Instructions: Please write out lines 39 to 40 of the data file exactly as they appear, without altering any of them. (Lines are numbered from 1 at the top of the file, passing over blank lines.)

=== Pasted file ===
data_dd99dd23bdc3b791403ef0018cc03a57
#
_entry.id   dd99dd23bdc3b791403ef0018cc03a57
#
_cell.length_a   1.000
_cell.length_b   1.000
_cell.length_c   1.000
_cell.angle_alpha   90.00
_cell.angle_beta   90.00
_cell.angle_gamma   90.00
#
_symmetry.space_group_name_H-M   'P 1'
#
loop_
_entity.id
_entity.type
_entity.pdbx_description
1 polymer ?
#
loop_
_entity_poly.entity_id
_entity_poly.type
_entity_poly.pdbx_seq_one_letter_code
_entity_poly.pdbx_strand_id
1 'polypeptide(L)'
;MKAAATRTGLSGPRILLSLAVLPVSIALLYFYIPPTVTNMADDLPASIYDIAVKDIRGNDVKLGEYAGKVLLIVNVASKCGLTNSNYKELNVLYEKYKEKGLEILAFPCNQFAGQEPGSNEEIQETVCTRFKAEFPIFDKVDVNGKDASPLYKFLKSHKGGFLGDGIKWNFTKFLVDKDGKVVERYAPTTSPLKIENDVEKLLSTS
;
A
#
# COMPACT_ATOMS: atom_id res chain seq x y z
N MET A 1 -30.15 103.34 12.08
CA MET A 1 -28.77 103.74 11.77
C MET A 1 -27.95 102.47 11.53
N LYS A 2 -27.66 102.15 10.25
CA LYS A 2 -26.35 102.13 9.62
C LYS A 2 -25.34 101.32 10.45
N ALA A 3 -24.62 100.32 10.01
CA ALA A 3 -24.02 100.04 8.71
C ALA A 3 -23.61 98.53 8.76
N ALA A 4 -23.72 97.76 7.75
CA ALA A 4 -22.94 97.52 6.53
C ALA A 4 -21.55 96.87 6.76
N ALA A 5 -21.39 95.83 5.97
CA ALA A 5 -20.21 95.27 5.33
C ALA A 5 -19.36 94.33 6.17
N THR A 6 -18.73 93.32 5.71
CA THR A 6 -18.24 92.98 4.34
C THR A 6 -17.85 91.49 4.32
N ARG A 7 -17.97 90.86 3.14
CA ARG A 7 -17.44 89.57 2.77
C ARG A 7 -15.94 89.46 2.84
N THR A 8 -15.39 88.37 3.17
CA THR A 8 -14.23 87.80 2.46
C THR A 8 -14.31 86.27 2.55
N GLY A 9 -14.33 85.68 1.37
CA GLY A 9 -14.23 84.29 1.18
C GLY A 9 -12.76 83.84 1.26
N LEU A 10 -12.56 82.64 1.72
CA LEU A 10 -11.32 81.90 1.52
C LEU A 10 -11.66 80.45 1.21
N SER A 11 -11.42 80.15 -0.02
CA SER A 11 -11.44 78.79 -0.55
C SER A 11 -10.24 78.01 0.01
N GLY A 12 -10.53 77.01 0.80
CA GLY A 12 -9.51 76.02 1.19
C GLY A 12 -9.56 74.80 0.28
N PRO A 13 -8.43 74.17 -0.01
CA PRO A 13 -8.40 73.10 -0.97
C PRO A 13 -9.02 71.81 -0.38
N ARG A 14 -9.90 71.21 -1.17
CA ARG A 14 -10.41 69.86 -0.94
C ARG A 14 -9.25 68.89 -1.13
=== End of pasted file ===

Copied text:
C ALA A 3 -23.61 98.53 8.76
N ALA A 4 -23.72 97.76 7.75